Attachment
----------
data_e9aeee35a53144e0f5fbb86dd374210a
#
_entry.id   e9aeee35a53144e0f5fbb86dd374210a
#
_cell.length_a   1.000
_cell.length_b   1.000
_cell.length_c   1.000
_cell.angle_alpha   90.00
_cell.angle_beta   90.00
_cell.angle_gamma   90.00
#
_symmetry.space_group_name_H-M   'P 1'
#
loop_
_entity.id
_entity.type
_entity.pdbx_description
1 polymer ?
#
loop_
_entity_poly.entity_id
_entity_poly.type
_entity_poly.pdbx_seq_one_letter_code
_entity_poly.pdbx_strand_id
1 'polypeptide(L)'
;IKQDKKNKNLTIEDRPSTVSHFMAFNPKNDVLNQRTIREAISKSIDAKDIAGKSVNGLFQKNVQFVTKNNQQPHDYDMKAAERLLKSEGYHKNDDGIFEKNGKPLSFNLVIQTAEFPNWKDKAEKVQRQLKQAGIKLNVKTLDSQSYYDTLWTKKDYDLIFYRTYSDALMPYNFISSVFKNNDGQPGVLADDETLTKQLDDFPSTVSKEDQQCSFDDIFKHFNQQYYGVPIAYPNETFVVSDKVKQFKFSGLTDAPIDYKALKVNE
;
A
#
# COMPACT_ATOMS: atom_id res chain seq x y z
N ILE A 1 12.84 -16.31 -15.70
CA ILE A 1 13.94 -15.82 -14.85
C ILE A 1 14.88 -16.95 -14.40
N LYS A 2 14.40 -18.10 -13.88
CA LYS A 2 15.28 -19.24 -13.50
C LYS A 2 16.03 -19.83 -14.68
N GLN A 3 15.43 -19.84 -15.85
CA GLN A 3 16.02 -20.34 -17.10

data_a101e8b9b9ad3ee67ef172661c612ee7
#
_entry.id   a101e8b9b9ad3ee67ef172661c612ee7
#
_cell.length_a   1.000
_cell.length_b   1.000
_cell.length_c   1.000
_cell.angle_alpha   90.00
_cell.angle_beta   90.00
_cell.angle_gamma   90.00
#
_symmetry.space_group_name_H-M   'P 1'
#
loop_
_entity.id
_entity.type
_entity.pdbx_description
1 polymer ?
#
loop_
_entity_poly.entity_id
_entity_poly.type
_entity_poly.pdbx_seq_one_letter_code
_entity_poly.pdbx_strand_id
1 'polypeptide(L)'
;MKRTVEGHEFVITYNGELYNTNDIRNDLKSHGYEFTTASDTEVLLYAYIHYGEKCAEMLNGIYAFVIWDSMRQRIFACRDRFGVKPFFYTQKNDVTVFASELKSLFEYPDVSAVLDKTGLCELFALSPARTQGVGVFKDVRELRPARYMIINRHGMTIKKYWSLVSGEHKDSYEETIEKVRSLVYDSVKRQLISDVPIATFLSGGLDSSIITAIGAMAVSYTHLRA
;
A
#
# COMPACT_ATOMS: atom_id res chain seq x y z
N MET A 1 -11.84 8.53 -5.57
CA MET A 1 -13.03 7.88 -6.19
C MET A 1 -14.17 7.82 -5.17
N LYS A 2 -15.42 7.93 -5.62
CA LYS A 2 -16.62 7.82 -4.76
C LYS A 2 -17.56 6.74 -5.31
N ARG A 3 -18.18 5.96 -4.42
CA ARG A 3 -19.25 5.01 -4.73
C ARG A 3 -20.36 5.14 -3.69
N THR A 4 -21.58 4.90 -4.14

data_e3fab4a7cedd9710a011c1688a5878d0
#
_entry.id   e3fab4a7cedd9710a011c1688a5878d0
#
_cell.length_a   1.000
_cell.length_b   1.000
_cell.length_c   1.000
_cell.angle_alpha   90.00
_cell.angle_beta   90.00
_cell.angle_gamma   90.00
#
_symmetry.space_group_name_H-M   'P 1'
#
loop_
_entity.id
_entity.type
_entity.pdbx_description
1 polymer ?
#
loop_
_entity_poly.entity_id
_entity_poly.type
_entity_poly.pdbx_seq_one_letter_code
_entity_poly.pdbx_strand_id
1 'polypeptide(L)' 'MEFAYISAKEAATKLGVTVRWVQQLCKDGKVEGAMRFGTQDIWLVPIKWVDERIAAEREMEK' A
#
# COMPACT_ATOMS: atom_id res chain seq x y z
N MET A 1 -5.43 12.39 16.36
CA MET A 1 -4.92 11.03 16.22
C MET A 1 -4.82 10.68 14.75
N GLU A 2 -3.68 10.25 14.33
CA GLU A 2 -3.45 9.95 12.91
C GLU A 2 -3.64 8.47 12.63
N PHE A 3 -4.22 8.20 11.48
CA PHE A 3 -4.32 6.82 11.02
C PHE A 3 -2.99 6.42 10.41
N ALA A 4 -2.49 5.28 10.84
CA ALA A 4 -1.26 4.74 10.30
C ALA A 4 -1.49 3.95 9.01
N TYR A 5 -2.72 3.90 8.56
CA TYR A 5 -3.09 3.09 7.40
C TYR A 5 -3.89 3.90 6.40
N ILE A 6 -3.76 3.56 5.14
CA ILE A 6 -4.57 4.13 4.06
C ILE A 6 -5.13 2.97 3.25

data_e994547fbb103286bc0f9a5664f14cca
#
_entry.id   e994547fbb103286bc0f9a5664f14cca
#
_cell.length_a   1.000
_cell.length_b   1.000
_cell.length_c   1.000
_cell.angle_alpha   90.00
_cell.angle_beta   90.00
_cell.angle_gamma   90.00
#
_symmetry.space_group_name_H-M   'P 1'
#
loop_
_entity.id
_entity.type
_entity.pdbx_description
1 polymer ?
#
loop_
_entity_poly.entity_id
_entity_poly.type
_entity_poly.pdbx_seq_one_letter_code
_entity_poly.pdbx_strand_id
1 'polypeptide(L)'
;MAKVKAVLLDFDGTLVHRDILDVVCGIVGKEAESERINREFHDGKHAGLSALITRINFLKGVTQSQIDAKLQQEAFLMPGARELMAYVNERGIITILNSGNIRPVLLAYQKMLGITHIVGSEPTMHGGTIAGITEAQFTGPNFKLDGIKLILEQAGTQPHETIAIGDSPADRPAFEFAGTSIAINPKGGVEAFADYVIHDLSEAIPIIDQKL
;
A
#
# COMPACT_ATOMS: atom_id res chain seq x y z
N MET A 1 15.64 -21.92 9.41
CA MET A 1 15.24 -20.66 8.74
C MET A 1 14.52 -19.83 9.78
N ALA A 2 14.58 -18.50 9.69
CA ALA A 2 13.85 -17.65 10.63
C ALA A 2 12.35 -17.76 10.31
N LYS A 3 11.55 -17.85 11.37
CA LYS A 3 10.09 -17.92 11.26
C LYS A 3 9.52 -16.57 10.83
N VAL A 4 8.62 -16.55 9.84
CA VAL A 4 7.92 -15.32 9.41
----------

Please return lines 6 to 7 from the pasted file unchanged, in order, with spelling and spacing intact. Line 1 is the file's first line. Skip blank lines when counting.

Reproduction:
_cell.length_b   1.000
_cell.length_c   1.000